Football, without doubt the world’s most popular sport and considered by many to be ‘the beautiful game’, is certainly no stranger to the challenges of IP. Increasingly, topics such as patents, trademarks and copyright all feature prominently in any starting eleven, forming a solid defence that offers protection for and against an array of relevant parties both on and off the field. This may involve the players themselves, coaches or managers, club owners, broadcasters and other media, sponsors, kit suppliers and fan bases that now exert extraordinary global reach.
Real Madrid, widely regarded as the world’s most famous and successful club, dominates on and off the field, sitting impressively at the top of two distinctly different global league tables; the Football Money League with annual revenues in excess of €750m, and the Trade mark League with an impressive portfolio of 713 trade marks. Interestingly, Manchester United, the English Premier League’s top performer (off-field that is) slipped behind to 3rd place in the Money League with revenues of £590m and even further behind to 5th place in the Trademark League with a “paltry” portfolio of 682 trade marks.
Changed days indeed from 1970 when as reigning European Cup holders, Manchester United became the very first English side to register a trade mark, albeit they were beaten to the punch by both of Glasgow’s giants – Rangers and Celtic. Fast forward to the 1990’s and the formation of the English Premier League, setting the tone for the commercialisation of football into the new millennium. Symptomatic of football’s dramatic transformation from working-class roots, this provided a breeding ground for a new phenomenon – the issue of image rights. No longer are players paid simply for what they contribute on the park but also for their commercial potential. Global brands are desperate to secure the opportunity to leverage a player’s image rights to help market their products. A player’s image may refer to his name, likeness, picture, autograph, even his shirt number among a variety of other factors, all valuable tools for businesses seeking to enhance their brand and its valuation.
A prime example is this summer’s European transfer market which witnessed the long, drawn-out transfer saga relating to Paulo Dybala, who seemed destined for the Juventus exit door until tackled from behind by the stumbling block that is intellectual property. Juventus had splashed cash the previous summer on global superstar Cristiano Ronaldo, which unfortunately consigned Dybala to the bench. Unsurprisingly, Ronaldo commands his own extensive IP portfolio teeming with trade marks and he is truly in a league of his own concerning endorsements. Dubbed by Forbes as ‘a one-man economy’, Ronaldo’s sponsors raked in just shy of $500 million for the 2017-18 season, predominantly leveraging his image through social media.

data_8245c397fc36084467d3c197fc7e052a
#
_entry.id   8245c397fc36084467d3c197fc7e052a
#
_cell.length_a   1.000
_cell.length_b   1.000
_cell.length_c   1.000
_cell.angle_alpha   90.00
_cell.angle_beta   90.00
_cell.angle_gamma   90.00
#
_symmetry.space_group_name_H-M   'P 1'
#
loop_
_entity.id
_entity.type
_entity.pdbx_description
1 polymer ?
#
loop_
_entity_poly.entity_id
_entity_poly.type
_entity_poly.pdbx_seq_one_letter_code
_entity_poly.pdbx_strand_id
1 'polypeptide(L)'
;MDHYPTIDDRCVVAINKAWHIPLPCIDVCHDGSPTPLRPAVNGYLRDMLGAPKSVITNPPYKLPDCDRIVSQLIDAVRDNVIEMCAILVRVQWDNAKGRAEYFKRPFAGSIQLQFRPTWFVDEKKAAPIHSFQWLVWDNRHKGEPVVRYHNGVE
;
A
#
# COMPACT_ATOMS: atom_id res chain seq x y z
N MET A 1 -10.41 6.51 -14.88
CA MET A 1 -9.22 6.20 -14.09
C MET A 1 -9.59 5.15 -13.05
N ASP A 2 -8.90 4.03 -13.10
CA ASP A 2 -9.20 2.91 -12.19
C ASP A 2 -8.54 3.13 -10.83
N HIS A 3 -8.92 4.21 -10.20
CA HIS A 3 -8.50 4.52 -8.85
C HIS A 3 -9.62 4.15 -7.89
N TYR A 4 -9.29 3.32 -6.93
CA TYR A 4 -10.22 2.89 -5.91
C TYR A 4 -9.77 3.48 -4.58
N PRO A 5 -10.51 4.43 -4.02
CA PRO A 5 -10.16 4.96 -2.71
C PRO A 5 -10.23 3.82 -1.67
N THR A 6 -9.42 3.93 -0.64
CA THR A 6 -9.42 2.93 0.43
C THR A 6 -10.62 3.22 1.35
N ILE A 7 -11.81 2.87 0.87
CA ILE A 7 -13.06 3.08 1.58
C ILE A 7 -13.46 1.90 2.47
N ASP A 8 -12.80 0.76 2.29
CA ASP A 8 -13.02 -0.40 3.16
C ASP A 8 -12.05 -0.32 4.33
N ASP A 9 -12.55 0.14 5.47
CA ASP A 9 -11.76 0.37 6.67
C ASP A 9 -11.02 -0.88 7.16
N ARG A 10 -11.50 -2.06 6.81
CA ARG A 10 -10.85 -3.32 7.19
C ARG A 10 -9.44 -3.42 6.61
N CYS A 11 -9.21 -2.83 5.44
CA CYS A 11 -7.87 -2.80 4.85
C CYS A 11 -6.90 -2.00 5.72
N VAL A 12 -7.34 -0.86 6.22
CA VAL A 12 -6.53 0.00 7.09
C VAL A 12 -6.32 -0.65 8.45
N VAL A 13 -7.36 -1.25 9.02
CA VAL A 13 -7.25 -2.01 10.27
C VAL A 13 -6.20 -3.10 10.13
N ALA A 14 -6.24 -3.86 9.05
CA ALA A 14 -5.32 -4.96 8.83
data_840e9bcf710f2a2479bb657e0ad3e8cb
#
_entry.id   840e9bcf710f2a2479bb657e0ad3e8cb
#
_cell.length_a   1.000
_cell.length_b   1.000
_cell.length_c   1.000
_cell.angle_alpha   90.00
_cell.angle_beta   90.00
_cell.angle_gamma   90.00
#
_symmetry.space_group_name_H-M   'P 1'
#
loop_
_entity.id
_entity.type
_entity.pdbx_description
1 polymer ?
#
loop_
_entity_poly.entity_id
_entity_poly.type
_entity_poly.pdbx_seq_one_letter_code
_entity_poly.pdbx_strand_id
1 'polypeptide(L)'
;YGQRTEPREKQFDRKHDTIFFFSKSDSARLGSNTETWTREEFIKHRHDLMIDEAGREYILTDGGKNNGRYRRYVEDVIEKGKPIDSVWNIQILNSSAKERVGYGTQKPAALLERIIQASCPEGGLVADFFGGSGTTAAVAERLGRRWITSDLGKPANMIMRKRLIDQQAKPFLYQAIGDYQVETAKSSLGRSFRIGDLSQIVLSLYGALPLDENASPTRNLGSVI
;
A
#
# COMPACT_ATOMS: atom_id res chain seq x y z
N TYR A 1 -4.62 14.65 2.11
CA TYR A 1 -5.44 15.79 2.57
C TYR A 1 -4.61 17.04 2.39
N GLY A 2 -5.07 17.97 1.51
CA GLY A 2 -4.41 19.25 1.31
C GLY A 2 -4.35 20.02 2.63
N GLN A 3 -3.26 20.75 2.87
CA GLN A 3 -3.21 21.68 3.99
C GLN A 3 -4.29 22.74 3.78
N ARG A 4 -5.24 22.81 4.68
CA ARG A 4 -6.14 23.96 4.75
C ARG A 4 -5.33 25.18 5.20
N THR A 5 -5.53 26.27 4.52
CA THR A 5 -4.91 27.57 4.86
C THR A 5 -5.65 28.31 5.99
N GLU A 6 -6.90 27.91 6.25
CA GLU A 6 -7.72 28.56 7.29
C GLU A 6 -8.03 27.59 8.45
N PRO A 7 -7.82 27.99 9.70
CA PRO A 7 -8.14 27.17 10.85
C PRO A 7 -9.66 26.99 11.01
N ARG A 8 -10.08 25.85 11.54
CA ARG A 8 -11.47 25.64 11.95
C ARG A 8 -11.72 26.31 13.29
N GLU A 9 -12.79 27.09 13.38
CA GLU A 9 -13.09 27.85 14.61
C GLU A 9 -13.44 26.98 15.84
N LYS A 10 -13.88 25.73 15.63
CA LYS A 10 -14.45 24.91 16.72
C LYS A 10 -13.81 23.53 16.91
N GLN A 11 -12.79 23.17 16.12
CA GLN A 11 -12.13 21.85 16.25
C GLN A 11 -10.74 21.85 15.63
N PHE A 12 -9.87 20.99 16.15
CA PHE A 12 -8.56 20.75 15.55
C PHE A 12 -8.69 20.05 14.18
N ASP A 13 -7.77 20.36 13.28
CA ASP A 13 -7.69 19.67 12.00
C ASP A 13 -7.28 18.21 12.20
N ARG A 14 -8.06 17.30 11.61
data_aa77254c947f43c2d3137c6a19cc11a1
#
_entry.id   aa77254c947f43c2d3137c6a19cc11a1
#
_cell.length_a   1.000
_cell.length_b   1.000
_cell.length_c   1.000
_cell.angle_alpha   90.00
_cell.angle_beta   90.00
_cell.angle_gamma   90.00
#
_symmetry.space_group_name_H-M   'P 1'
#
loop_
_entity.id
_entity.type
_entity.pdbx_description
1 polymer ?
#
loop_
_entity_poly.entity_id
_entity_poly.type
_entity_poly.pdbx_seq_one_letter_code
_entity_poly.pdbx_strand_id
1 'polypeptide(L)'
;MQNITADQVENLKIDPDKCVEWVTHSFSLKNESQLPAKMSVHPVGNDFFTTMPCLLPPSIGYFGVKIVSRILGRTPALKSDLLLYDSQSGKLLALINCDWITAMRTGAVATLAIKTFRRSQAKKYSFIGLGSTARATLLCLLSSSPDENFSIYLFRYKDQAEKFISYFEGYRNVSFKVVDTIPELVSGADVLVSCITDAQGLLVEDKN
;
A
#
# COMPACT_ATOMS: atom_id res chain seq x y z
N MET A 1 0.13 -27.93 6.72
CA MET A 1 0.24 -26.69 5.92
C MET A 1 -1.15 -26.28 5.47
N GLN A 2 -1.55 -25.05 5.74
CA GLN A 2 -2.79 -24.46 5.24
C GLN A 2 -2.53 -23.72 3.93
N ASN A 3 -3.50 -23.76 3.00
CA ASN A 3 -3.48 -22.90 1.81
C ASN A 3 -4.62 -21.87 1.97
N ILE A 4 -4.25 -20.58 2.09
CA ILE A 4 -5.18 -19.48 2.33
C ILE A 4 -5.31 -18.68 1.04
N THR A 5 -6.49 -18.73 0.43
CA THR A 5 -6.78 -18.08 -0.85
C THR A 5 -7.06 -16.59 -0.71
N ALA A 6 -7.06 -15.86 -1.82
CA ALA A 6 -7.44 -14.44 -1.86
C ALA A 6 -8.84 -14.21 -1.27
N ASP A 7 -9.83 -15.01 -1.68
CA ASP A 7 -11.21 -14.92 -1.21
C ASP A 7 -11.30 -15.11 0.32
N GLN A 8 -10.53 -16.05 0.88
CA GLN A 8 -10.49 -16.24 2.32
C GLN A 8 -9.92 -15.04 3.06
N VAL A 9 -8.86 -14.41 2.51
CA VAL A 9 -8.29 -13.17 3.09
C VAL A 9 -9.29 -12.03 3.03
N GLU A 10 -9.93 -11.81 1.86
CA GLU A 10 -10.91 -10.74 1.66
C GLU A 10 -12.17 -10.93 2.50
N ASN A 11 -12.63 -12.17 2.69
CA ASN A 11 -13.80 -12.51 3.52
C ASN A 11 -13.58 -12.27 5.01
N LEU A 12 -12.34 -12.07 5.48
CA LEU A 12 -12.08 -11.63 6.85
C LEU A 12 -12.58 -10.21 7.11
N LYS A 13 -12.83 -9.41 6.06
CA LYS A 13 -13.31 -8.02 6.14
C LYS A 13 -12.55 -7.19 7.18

Despite finding himself out of favour in Turin, Dybala rose to the top of several European clubs’ wish lists including sleeping giants Manchester United, who initially appeared happy to meet the price tag quoted. However, the issue of the player’s image rights surfaced and soon torpedoed any possibility of a move, the deal collapsing once Dybala’s agent insisted on a payment of £13.7 million to purchase the player’s image rights from a third-party. The club baulked at the additional fee, particularly incensed as the issue had only arisen in the middle of negotiations. Tottenham Hotspur sensed an opportunity to hijack the deal but as deadline day fast approached the negotiation minefield of image rights once again scuppered the transfer as the window slammed shut.
Dybala isn’t the first player, nor will he be the last to have his career path dictated by image rights. The aforementioned Ronaldo saw his potentially world-record breaking transfer to Real Madrid in 2009 stumble over image rights before eventually getting the deal over the line. Ronaldo’s arrival marshalled Real to a period of success not seen since the early 60’s, winning 4 UEFA Champions League titles in 5 years. However, having enjoyed such success on the park, 2018 saw Ronaldo charged with image right fraud. Spanish tax authorities found the 5-time world player of the year guilty of not declaring his income relating to image rights over a four-year period and he was ordered to pay a £17 million fine to avoid serving a 2-year prison sentence. Ronaldo’s long-time rival and Dybala’s Argentina teammate, Lionel Messi, was also charged with the same crime and he to managed to succeed in avoiding jail time.
So, regardless of your status or role it is imperative that you do not underestimate the importance of image rights or for that matter any other element of IP since this can lead to potentially both breath-taking returns or disastrous consequences. Clearly, this is not unique specifically to football or indeed the world of sport but is applicable to all business sectors. When defining business strategies and tactics to grow, you must take consideration and valuation of all matters IP related, otherwise you could easily find yourself in grave danger of scoring an unfortunate yet decisive own goal!
Author: David Holburn, IP Valuation Analyst
Tel: +44 (0)141 353 3011